Firstly, I would like to establish the level of individual sense of agency for each group during an intentional binding task. Following a voluntary or involuntary key press, participants will experience an interval followed by an auditory tone; they will then be asked to estimate the length of time between preforming the action and producing the effect in milliseconds. Research has shown that there is a perceived reduction in the length of the interval between the action and the effect where the participant believes that they produced the action voluntarily.

Secondly, participants would complete a computer gambling task (Rachlin 1986) in order to simulate real life tendency to make a safer or riskier choice during a game of chance. This is a task in which they are asked to choose between two spinning wheels, where the pointer landing on a white coloured section would indicate a monetary win. On one wheel, a win is less likely but twice as substantial, on the second the win is less valuable but more consistent. In order to increase the ecological validity of the situation and hold the attention of the participant, they will have the opportunity to win the money collected during the task. This task will take place within a functional magnetic resonance imaging (fMRI) scanner. This machine uses the Blood-oxygen-level dependent contrast (Huettel, Song & McCarthy (2009) in order to detect changes in cerebral blood flow during the task, indicating neural activity in different brain regions.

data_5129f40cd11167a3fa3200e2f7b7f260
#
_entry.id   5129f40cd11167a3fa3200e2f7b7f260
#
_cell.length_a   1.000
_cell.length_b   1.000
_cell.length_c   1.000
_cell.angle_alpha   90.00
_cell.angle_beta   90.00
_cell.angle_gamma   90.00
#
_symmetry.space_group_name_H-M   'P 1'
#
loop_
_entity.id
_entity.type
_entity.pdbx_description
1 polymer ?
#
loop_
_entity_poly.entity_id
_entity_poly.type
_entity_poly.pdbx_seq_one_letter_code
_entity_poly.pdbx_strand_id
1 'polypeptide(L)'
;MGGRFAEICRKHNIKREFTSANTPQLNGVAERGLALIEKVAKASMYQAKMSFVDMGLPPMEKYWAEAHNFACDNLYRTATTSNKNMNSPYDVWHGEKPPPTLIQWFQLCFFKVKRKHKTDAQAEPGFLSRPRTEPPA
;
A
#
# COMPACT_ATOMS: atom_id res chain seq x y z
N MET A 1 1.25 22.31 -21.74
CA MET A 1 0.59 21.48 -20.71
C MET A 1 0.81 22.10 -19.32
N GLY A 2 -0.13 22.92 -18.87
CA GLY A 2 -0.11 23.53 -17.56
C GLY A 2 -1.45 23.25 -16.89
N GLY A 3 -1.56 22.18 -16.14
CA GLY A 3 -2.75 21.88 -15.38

Results and Implications

My predicted results would be that based on prior research the schizophrenic group will experience substantially more hyperbinding on the intentional binding task than the healthy controls; however I also hope to see the same with the pathological gamblers. Amongst that group, those who experienced the strongest feeling of agency would take the most risks during the task. I would expect to see similar, and greater, patterns of activation in the areas associated with agency, specifically self-agency, during the task in the fMRI machine for the PG and Schizophrenic groups. This would include the TPJ Precuneus, which has been implicated in a large number of studies during tasks relating to agency (Brass et al. 2009; Nahab et al. 2010; Schnell et al. 2007; Spengler et al. 2009; Yomogida et al. 2010) and has been suggested to contain a mechanism which allows us to determine mismatches in sensory feedback (Tsakiris et al. 2008) and attribution of external cause for events (Seidel et al. 2010). A second area involved is likely to be the dMPFC, active during agency tasks due to its role similar role in predicting events. (Volz et al. 2003, 2004, 2005). Thirdly, I would also expect so see activation in the pre-SMA, which is involved in the development of intention to create voluntary movements(Picard and Strick 1996). Transcranial magnetic stimulation (tms) supressing neural activity of this area results in a decrease in intentional binding (moore 2010).